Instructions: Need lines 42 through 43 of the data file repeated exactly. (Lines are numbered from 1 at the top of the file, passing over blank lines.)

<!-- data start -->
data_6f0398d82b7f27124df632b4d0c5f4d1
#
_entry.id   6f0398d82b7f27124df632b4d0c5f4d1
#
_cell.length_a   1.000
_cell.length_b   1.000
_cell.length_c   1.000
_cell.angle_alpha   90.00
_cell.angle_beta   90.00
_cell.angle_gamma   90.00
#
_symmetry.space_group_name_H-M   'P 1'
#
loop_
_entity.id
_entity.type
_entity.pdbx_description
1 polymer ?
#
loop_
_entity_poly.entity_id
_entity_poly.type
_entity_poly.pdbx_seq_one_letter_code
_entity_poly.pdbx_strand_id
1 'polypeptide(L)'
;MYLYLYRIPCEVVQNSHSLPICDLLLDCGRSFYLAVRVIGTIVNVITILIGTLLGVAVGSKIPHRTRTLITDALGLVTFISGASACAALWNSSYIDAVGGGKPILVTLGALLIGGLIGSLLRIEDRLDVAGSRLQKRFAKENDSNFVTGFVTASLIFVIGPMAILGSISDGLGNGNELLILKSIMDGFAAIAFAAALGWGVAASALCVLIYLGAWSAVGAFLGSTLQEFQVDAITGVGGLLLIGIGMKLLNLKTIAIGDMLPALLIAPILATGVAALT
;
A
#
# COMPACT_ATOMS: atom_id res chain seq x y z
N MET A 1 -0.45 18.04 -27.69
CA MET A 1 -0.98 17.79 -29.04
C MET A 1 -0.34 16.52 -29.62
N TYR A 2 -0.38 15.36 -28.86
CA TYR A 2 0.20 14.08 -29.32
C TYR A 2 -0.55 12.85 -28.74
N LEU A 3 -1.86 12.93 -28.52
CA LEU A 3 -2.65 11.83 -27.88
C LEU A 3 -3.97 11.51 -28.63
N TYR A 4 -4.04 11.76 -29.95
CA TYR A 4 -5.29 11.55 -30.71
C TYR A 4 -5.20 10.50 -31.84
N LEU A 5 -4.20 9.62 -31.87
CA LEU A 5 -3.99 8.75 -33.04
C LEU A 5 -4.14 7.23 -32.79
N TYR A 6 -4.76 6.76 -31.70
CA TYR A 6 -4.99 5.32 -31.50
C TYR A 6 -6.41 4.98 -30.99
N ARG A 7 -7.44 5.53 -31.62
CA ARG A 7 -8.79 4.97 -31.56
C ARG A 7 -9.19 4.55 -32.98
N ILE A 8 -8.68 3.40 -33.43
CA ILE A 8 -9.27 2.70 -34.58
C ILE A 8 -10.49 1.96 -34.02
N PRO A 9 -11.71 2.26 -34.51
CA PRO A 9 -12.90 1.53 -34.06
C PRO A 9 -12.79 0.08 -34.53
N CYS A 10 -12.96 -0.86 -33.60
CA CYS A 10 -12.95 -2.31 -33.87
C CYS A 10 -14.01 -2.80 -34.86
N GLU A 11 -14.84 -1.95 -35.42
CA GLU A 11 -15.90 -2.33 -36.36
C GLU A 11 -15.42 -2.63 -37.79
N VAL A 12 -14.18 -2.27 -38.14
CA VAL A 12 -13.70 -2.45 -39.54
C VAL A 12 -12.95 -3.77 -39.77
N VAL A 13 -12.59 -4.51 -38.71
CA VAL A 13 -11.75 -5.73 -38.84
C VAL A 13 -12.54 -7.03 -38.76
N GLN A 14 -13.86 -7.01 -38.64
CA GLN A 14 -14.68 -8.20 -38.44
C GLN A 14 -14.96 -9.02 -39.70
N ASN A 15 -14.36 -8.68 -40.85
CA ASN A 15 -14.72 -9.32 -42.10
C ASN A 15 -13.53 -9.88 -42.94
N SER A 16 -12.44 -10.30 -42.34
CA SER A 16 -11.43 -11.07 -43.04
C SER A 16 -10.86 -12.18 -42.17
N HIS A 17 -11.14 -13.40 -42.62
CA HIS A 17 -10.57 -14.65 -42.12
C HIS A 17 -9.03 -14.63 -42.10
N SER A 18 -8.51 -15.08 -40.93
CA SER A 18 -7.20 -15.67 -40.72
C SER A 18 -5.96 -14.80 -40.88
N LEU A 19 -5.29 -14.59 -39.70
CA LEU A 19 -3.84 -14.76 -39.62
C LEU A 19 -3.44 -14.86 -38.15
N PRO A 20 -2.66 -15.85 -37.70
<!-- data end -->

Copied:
C TYR A 4 -5.20 10.50 -31.84
N LEU A 5 -4.20 9.62 -31.87